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Unformatted text preview: ∞ lim x→−∞ x2 + 1
·
x+e 1
x2
1
x  x2
1
+ x2
x2
= lim
e
x
x→−∞
+  x
x 
1 1/2
1 + x2
e
x
+ x 
x 
1/2 1+
x
x  + 1
x2
e
x  1 x2
=
x
e
lim
+ lim
x→−∞ x
x→−∞ x
(1+0)1/2
1
= −1+0 = −1 = −1 Why did we multiply by 1
x
1
x lim 1 + lim x→−∞ x→−∞ ? Normally, we identify the largest power of x in the denominator and divide the
numerator and denominator by such. In this problem the largest power of x is x itself.
1
Thus, we should multiply and divide by x. However, we want to bring x inside the square
12
.
x root sign. To do this we represent it as We know that 12
x is always positive. 2 (1)
1
But x is negative as x → −∞. Thus, if we have 1x we are multiplying by −1 instead of
x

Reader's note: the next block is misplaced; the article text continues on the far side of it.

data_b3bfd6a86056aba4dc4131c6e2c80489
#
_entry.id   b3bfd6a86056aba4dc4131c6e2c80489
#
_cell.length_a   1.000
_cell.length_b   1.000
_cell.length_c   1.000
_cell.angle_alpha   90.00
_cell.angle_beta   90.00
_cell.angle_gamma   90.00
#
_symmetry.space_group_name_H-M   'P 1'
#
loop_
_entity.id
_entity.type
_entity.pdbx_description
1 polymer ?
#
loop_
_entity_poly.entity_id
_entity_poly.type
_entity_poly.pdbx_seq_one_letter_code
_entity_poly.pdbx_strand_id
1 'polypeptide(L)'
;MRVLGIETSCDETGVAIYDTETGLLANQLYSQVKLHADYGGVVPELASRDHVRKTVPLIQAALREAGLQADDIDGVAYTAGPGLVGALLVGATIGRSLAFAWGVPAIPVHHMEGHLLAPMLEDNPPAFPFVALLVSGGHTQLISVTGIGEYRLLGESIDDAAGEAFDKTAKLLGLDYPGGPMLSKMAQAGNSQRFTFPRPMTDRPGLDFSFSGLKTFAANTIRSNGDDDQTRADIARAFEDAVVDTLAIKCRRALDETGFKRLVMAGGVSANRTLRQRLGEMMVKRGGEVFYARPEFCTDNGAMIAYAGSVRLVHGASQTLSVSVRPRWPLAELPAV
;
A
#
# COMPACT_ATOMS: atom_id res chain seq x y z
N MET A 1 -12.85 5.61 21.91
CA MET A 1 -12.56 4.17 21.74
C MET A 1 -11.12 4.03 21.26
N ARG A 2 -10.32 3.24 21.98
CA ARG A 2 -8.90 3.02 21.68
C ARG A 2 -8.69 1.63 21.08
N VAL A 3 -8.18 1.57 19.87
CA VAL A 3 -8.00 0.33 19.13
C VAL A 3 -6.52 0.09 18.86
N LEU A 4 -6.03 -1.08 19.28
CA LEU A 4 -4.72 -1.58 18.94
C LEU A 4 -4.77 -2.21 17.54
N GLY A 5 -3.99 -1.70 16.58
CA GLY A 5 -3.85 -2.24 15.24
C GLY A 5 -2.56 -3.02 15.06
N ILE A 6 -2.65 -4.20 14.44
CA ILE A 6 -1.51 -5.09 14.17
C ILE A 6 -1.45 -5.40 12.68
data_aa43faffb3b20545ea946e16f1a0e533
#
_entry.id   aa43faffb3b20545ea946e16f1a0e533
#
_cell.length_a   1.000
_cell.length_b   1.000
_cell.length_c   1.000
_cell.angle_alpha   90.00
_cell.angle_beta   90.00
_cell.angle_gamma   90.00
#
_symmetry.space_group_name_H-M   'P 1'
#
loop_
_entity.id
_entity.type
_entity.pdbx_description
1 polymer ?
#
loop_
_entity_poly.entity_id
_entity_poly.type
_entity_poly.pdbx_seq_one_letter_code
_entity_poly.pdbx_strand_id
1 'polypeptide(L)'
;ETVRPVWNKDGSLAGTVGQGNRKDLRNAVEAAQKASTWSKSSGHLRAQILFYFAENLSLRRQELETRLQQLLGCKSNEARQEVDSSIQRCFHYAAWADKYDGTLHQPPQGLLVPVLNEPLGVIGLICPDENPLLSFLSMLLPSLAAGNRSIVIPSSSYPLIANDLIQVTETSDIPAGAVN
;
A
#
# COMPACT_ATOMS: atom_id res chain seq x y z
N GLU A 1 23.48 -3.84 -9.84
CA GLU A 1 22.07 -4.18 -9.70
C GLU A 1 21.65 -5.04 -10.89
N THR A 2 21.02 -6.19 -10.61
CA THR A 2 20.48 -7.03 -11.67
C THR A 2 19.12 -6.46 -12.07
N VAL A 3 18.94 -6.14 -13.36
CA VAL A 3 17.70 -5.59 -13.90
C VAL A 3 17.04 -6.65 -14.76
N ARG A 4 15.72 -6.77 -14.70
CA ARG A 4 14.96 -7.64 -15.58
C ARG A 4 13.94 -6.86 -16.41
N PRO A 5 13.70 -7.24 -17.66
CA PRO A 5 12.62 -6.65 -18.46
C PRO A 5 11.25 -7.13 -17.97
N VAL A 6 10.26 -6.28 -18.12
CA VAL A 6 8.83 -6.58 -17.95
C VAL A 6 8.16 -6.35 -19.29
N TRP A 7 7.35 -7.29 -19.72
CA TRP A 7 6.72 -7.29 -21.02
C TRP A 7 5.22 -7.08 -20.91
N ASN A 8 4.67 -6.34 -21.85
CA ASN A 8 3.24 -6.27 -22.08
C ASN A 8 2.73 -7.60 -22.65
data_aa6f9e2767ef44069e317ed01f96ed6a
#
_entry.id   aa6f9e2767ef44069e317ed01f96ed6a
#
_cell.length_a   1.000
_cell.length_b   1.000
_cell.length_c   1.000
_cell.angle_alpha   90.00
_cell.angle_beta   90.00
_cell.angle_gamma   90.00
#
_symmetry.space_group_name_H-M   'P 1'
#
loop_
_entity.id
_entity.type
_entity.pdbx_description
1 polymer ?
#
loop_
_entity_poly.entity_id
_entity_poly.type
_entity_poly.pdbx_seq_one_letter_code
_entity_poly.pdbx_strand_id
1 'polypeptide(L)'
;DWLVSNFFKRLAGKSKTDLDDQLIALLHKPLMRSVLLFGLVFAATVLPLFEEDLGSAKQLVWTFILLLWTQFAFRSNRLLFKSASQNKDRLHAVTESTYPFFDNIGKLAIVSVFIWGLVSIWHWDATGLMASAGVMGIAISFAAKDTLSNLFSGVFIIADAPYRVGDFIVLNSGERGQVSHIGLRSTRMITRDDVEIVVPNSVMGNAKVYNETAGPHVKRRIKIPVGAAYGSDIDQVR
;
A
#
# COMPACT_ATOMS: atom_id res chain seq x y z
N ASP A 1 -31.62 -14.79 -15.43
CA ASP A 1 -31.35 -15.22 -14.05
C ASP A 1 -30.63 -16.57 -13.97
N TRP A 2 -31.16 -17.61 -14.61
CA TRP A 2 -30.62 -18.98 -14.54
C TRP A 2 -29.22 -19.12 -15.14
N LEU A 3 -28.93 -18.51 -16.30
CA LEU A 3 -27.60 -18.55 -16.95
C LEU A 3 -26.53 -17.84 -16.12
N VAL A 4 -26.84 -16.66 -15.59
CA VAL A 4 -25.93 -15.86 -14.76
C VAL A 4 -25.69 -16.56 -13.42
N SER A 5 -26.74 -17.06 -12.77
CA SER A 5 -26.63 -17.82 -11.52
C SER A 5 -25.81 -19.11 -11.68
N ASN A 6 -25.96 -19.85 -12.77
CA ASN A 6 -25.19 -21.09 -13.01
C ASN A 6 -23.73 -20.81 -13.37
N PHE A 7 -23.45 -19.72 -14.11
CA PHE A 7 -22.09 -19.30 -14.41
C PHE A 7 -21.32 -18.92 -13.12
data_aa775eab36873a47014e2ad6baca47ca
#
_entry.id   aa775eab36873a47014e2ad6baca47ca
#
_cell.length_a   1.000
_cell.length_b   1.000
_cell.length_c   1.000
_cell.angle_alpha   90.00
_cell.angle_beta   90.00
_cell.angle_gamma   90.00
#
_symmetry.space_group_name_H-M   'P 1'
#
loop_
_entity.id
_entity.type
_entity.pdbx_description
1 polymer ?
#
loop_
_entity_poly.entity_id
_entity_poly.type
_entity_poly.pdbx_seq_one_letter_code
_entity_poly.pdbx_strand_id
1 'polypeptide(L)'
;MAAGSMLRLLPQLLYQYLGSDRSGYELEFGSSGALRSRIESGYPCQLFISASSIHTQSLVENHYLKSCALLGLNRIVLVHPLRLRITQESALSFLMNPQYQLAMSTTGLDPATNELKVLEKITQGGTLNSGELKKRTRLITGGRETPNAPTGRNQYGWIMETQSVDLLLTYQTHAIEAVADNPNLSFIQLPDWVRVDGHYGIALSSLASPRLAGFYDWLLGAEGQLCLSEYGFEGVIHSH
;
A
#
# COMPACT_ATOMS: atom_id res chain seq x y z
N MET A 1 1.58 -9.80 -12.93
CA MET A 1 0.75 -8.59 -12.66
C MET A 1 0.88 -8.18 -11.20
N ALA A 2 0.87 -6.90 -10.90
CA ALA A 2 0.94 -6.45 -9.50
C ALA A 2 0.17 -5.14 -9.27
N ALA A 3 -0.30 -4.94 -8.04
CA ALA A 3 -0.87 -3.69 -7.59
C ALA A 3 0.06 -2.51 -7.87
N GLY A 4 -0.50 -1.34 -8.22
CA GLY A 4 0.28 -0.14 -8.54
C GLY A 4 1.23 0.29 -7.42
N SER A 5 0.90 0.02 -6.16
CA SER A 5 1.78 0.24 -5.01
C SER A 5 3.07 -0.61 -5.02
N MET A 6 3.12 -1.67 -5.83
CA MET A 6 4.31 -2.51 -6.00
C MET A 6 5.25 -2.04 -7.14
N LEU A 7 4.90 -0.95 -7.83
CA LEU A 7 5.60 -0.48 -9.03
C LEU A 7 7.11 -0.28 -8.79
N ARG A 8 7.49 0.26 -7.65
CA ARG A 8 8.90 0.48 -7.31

one, since the numerator is always positive and the denominator is always negative.
Therefore, to make sure that we are multiplying by 1, we multiply by
√
positive. We also know that x = x2 .
6. lim+ csc(x)= lim+ x→5π x→5π 1
x
1
x which is always 1
sin(x) We note that there is a vertical asymptote at x = 5π + . Then note that sin(x) < 0, when
5π < x < 6π . Thus, we conclude that limx→5π+ csc(x) = −∞. 2 1
3x2 − 2x + sin(πx) x2
7. lim
· 1 = lim
x→∞
x→∞ 3 cos(ln(x)) − 5x2
x2 3x2
− 2x + sin(πx)
x2
x2
x2
3 cos(ln(x))
5x2
− x2
x2 = lim 2
+ sin(πx)
x
x2
3 cos(ln(x))
−5
x2 3− x→∞ Recall that we can only use limit laws to evaluate the individual limits, if we are assured
that each of the limits, in fact, exists. Therefore, we must consider wh...
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 Summer '08
 FBHinkelmann
 Calculus, Limits

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